Repositioning An OEM To Enter New Markets & Stay Competitive

EAC/Integrated Power Solutions was a business built by an entrepreneur that specialized in highly customized battery design and manufacturing. When we began working with them, they believed their job was to take battery-design specifications from clients and build batteries for them—a typical original equipment manufacturer (OEM).

Unfortunately, volume was flat and growth came only from their 22 best customers, representing almost 90% of their business and a good deal of their repeat business. The other 150 clients contributed very little to their volume or profits. Plus, consolidation in their industry was beginning to worry them.

SAMC’s Approach. When their CEO Mark Schmidt engaged SAMC, he had just discovered  Blue Ocean Strategy® and was one of our first clients. It was a wonderful experience to work with Mark and his team. They could see the value of exploring new markets and searching for emerging trends where they could leap-frog over the competition and get out there first.

Together we began drawing the company’s Strategic Canvas. They quickly realized that they really knew very little about themselves and their competition. How can you diversify if you don’t know who you are? Or improve sales against those who are solving power options in other ways? Their competitive set looked like spaghetti.

Visual Exploring Worked. So we went out “exploring.” We accompanied members of the management team and talked to their customers and non-users within those customers—people other than purchasing and engineering. We wanted to hear what the marketing, customer service, R&D and design folks were thinking.We spent time on factory floors, listened to telephone conversations and watched what was happening  both inside and outside the company. We went on sales calls and listened in on sales meetings. Mark even took us to China to see their new factory and meet their team there.

Equally valuable were our culture probes with new customers who had actually come to EAC through the Internet. New customers were searching for them and found them—remember, this was 2007, not today. Each of those new customers had never been contacted by a sales person in advance. They arrived pre-sold on choosing EAC for their battery needs. They helped us begin to “see, feel and think” in new ways about what was coming in this industry.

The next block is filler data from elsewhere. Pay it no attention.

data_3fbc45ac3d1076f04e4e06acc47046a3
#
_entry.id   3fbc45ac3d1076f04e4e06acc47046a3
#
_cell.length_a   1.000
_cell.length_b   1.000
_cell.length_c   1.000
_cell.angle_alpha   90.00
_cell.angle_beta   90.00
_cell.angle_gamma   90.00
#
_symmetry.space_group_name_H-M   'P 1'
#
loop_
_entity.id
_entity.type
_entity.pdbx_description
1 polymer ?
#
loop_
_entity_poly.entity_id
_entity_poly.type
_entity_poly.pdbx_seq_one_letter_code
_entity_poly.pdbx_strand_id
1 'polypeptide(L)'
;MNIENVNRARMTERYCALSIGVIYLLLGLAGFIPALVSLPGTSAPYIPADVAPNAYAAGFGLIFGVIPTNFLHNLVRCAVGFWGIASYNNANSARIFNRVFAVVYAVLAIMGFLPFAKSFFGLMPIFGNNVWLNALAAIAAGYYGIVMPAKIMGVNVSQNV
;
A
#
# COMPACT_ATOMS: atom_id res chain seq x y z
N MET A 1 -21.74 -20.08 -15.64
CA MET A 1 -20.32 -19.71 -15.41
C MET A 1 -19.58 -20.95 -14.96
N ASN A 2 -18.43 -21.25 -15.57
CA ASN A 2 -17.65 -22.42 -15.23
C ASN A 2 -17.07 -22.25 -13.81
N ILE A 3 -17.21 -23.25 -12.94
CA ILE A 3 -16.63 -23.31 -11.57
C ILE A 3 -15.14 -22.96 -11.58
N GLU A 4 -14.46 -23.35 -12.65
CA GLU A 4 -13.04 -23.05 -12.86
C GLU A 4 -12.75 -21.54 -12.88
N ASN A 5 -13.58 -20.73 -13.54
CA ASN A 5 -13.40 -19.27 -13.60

SAMC’s Strategy. Unmistakably, with mounting environmental concerns over disposable batteries, there was a great deal of interest in rechargeable batteries, something our client did not manufacture. There was also a lot of interest in integrated power solutions. And people wanted things faster—speed was a very important part of every discussion. Power was also a competitive advantage; virtually every discussion ended up on the topic of how to make the customer’s product more competitive through power solutions.

Our client was fascinated by what we were finding. Integrated power solutions. Competitive advantage. Environmental concerns. Faster turnaround. Ideas that helped the customers live better. What was very clear was that trends were moving their clients in new directions, yet they still thought of EAC as an OEM in the battery business. Rechargeable batteries were sending customers to other vendors. “Lighter, longer, stronger power solutions” was what people wanted, as one client said to us at a culture probe session. Batteries? They were “ok” but not the power solutions they were looking for.

The Solution? Finally, EAC realized the world was changing. For the company to thrive, or even survive, it had to change as well. Leadership repositioned the company and ultimately sold it to a larger battery manufacturer that wanted EAC’s talent and innovative integrated power solutions. Mark, the CEO, still believes that Blue Ocean Strategic thinking was instrumental in changing how his company saw their market and enabling them to open up a new one for EAC/Integrated Power Solutions.